The collector who claims copyright: a Raymond Rohauer of love.

. . .

Time Flies Like a Banana

After the Tudors, the canonical history of English song splits into unsingable-poetry-for-reading and abstract-music-for-listening, a process pretty much complete by the time you get to Dryden and Handel.

Now, you could say (as Pound did) that this is disgraceful decadence, same as when music separates from dance. But why be doomy about it? People do get bored with constraints, after all. Unencumbered, music gained opportunities, and although they may have been squandered, aesthetics is with Abraham: Peradventure there be ten righteous within the genre, then spare all the place for their sakes.

Even when Renaissance lyric was most neglected, evidence of its existence wasn't completely erased. That's the magic of artifact: the old hat survives to be rediscovered as healing-touch relic. (And, paddling my hobbyhorse, that's also the tragedy of copyright extension, which buries work alive and then posts a guard against desecration by exhumers.) Meanwhile, among the unwashed folk, and then among the unwashed consumers, integrated song and integrated dance rattled merrily along outside the approved cultural marketplace, eventually to be picked up by ambitious self-marketers.

Most of us would admit that poetry's landholdings have only shrunk since Pound's youth. Verse is no longer written for newspapers; newspapers don't even quote it except for sake of scandal. We don't experience quotidian poetry; its role has been taken over by other arts.

And this isn't something to regret, unless you're too snobbish to credit any virtù outside your own. It's perfectly fine that Anton Webern wasn't Robert Johnson: compromise wouldn't have been improvement. Cultural history doesn't reflect a decline but a series of bifurcations and tardy acknowledgments.

So when I call poetry dead, or call our period Hellenistic, I don't mean it insultingly. The high arts aren't "high" as in class, or "high" as in IQ, but "high" as in "that venison is beginning to get pretty high." There's the ripeness of strawberries and there's the ripeness of cheese.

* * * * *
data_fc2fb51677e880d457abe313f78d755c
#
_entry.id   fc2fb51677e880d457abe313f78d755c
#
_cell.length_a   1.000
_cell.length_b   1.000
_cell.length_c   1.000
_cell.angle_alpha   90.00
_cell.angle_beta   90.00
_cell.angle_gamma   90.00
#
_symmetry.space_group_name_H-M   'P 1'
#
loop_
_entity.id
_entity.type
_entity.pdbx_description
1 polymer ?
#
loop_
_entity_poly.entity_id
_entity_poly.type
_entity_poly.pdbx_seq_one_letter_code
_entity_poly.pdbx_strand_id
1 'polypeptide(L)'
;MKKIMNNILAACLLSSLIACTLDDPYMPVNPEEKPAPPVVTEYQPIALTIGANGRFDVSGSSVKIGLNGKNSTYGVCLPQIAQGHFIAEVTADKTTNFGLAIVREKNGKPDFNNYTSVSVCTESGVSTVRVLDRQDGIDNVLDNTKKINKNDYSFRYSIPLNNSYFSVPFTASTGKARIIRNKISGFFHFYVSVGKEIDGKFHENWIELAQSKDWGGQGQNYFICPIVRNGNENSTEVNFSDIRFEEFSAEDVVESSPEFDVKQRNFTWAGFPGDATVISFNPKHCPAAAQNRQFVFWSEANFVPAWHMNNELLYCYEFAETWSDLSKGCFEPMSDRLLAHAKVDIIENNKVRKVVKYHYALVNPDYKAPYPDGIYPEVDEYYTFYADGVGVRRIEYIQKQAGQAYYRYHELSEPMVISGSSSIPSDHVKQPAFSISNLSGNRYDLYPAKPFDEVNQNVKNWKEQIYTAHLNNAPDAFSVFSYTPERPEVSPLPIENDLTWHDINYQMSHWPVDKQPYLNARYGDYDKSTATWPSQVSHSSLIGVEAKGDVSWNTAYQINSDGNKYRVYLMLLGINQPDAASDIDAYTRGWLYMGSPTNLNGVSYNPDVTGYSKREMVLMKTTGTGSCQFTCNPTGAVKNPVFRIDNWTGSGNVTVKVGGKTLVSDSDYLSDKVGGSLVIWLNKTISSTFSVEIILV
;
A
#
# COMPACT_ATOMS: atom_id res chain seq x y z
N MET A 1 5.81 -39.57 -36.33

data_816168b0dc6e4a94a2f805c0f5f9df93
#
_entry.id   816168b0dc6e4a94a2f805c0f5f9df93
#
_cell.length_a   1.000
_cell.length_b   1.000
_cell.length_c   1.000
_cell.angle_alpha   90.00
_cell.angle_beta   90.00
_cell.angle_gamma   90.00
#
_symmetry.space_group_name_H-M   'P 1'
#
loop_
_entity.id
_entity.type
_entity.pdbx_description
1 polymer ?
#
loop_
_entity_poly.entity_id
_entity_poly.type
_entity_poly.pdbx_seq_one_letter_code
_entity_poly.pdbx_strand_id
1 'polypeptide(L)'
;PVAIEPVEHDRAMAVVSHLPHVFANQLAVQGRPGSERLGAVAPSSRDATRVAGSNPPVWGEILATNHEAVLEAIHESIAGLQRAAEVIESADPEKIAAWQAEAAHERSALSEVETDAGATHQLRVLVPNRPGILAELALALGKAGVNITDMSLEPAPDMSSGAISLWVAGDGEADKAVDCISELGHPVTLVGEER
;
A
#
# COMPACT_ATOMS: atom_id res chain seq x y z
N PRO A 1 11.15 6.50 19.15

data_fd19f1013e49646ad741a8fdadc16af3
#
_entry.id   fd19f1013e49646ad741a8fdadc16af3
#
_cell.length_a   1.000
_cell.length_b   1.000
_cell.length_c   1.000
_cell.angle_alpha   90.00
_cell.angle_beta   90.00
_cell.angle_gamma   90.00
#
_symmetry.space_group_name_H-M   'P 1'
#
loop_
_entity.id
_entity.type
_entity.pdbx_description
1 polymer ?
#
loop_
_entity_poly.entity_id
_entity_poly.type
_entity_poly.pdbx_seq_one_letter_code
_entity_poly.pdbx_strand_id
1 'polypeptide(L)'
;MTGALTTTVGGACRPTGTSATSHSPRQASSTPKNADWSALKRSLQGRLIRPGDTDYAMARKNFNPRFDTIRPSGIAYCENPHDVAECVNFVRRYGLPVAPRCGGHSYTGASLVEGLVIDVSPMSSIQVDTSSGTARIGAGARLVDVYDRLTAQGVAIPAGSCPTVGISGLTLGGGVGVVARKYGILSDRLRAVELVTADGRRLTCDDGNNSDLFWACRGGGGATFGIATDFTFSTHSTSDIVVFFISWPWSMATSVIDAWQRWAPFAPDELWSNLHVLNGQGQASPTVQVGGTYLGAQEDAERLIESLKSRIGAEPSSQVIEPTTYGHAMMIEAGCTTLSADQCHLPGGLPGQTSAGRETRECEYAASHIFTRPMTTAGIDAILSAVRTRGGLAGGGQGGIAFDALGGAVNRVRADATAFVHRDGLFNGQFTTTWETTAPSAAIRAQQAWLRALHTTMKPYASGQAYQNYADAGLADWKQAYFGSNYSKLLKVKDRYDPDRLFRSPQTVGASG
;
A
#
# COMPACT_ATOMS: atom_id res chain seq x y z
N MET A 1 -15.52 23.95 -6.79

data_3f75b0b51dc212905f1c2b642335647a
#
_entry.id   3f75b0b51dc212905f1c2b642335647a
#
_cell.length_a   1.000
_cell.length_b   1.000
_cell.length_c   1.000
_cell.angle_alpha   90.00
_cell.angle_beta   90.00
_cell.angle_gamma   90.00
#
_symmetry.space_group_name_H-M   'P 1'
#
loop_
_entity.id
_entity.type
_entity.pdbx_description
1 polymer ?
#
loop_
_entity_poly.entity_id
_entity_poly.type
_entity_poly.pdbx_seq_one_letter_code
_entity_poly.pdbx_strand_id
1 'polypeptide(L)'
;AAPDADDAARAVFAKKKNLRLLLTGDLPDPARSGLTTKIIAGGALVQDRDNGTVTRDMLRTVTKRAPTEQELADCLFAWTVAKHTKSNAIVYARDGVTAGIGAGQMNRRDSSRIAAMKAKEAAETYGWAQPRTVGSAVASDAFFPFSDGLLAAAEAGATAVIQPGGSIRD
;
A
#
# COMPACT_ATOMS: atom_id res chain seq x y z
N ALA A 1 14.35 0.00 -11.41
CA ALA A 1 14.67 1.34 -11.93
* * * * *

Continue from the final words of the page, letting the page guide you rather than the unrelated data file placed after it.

Twentieth-century-and-later Anglo poetry is interesting because it's a dead art. The dead have one great advantage: They don't have to make a living.

+ + +

Are weblogs, in contrast, a living form?

Not the way I do them.

. . .

This Is Monad Country

You may say I'm a dreamer,
But I'm not the only one.
I hope some day you'll join us,
And not a goddamn thing will ever get done.

Most of the people I've met who voted for Nader in 2000 have told me they'd vote for Nader again.

That makes sense. In 2000, Greens voted to feel righteous and Republicans voted to take over the government. After voting, Greens felt righteous and Republicans had taken over the government. Both parties could consider the election a success.

Myself, if I have to be willing to die or kill for my country, I'm certainly willing to make the sacrifice of voting for someone I don't like personally. Especially if it'll postpone those other duties. After all, I'm not so likeable either.

How sleazy am I? How many compromises am I prepared to make in the dirty world of politics? OK. Here goes. In a Bush-Kerry contest, if I thought the Bush adminstration would push tax rates and intellectual property laws back to 1950s levels, well I might vote for Bush.

Wuddya know? I'm an independent!


Instead, Bush-Cheney is only willing to push mass hysteria and socio-gender-sexual mores to 1950's levels...

. . .

The Secondary Source Review

"Antebellum literary culture and the evolution of American magazines"
by Heather A. Haveman, Poetics 32 (2004)

The eighteenth century called it a "magazine" in the sense of a warehouse "and there they put all their goods of any valure" and early synonyms included "Collection," "Miscellany," "Cabinet," and "Museum." Any original material was written by the editor, often anonymously or pseudonymously. Otherwise, snippets and clippings and bulletins were strung higgledy-piggledy, with little regard to the original sources' form, genre, topic, or ownership. Magazines tended to be unprofitable and short-lived, often lasting only a year or less, run on personal ego and ideals of community. At least one proudly published a list of its subscribers right up front.